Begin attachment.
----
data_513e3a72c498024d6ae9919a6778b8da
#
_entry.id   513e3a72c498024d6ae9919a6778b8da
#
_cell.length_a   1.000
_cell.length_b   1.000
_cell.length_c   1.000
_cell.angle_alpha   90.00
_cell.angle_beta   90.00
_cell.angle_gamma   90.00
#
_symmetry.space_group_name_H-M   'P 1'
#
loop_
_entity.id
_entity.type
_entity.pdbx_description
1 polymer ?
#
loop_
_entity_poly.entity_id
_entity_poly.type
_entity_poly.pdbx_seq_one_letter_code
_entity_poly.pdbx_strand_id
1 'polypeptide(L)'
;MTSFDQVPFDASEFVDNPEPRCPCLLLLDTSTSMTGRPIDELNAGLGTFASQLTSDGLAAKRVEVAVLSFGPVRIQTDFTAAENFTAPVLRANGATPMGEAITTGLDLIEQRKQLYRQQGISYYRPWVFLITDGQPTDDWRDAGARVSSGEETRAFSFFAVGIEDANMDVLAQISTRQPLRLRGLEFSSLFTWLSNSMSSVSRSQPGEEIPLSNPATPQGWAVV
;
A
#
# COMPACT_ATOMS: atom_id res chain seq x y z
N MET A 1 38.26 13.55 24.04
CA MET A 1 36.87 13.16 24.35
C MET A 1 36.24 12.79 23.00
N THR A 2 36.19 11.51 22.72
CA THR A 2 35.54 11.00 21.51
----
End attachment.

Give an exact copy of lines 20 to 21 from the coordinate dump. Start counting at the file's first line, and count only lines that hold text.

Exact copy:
loop_
_entity_poly.entity_id